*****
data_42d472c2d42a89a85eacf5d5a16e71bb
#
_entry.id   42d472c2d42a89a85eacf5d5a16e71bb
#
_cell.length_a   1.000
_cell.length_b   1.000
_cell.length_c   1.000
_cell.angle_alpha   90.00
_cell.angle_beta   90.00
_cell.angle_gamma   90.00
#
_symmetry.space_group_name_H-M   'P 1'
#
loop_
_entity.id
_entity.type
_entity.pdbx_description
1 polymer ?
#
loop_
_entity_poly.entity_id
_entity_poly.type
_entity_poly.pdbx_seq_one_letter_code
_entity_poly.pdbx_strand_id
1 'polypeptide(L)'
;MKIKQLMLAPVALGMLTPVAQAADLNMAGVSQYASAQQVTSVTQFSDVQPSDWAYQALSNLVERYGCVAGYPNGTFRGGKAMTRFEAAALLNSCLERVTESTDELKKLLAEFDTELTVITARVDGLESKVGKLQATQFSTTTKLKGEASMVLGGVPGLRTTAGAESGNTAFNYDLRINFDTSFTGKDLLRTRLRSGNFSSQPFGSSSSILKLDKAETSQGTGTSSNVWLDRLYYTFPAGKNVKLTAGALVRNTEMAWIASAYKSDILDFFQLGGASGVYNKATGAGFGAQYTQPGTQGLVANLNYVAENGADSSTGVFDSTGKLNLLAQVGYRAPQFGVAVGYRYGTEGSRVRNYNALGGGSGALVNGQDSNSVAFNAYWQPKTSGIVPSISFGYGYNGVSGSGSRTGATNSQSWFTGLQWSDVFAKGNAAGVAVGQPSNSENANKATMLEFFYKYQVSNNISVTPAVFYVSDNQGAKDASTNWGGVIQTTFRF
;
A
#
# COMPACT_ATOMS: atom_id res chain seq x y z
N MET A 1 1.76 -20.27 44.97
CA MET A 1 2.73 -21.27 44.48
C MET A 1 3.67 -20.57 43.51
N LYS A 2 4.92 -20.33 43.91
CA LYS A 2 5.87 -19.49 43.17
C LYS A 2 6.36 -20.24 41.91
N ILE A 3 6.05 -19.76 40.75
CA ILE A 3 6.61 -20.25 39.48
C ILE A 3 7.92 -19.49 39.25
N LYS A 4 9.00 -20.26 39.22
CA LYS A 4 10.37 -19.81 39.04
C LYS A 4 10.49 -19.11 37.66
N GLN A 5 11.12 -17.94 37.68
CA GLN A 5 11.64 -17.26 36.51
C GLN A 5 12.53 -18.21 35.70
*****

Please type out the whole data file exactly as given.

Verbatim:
data_42d472c2d42a89a85eacf5d5a16e71bb
#
_entry.id   42d472c2d42a89a85eacf5d5a16e71bb
#
_cell.length_a   1.000
_cell.length_b   1.000
_cell.length_c   1.000
_cell.angle_alpha   90.00
_cell.angle_beta   90.00
_cell.angle_gamma   90.00
#
_symmetry.space_group_name_H-M   'P 1'
#
loop_
_entity.id
_entity.type
_entity.pdbx_description
1 polymer ?
#
loop_
_entity_poly.entity_id
_entity_poly.type
_entity_poly.pdbx_seq_one_letter_code
_entity_poly.pdbx_strand_id
1 'polypeptide(L)'
;MKIKQLMLAPVALGMLTPVAQAADLNMAGVSQYASAQQVTSVTQFSDVQPSDWAYQALSNLVERYGCVAGYPNGTFRGGKAMTRFEAAALLNSCLERVTESTDELKKLLAEFDTELTVITARVDGLESKVGKLQATQFSTTTKLKGEASMVLGGVPGLRTTAGAESGNTAFNYDLRINFDTSFTGKDLLRTRLRSGNFSSQPFGSSSSILKLDKAETSQGTGTSSNVWLDRLYYTFPAGKNVKLTAGALVRNTEMAWIASAYKSDILDFFQLGGASGVYNKATGAGFGAQYTQPGTQGLVANLNYVAENGADSSTGVFDSTGKLNLLAQVGYRAPQFGVAVGYRYGTEGSRVRNYNALGGGSGALVNGQDSNSVAFNAYWQPKTSGIVPSISFGYGYNGVSGSGSRTGATNSQSWFTGLQWSDVFAKGNAAGVAVGQPSNSENANKATMLEFFYKYQVSNNISVTPAVFYVSDNQGAKDASTNWGGVIQTTFRF
;
A
#
# COMPACT_ATOMS: atom_id res chain seq x y z
N MET A 1 1.76 -20.27 44.97
CA MET A 1 2.73 -21.27 44.48
C MET A 1 3.67 -20.57 43.51
N LYS A 2 4.92 -20.33 43.91
CA LYS A 2 5.87 -19.49 43.17
C LYS A 2 6.36 -20.24 41.91
N ILE A 3 6.05 -19.76 40.75
CA ILE A 3 6.61 -20.25 39.48
C ILE A 3 7.92 -19.49 39.25
N LYS A 4 9.00 -20.26 39.22
CA LYS A 4 10.37 -19.81 39.04
C LYS A 4 10.49 -19.11 37.66
N GLN A 5 11.12 -17.94 37.68
CA GLN A 5 11.64 -17.26 36.51
C GLN A 5 12.53 -18.21 35.70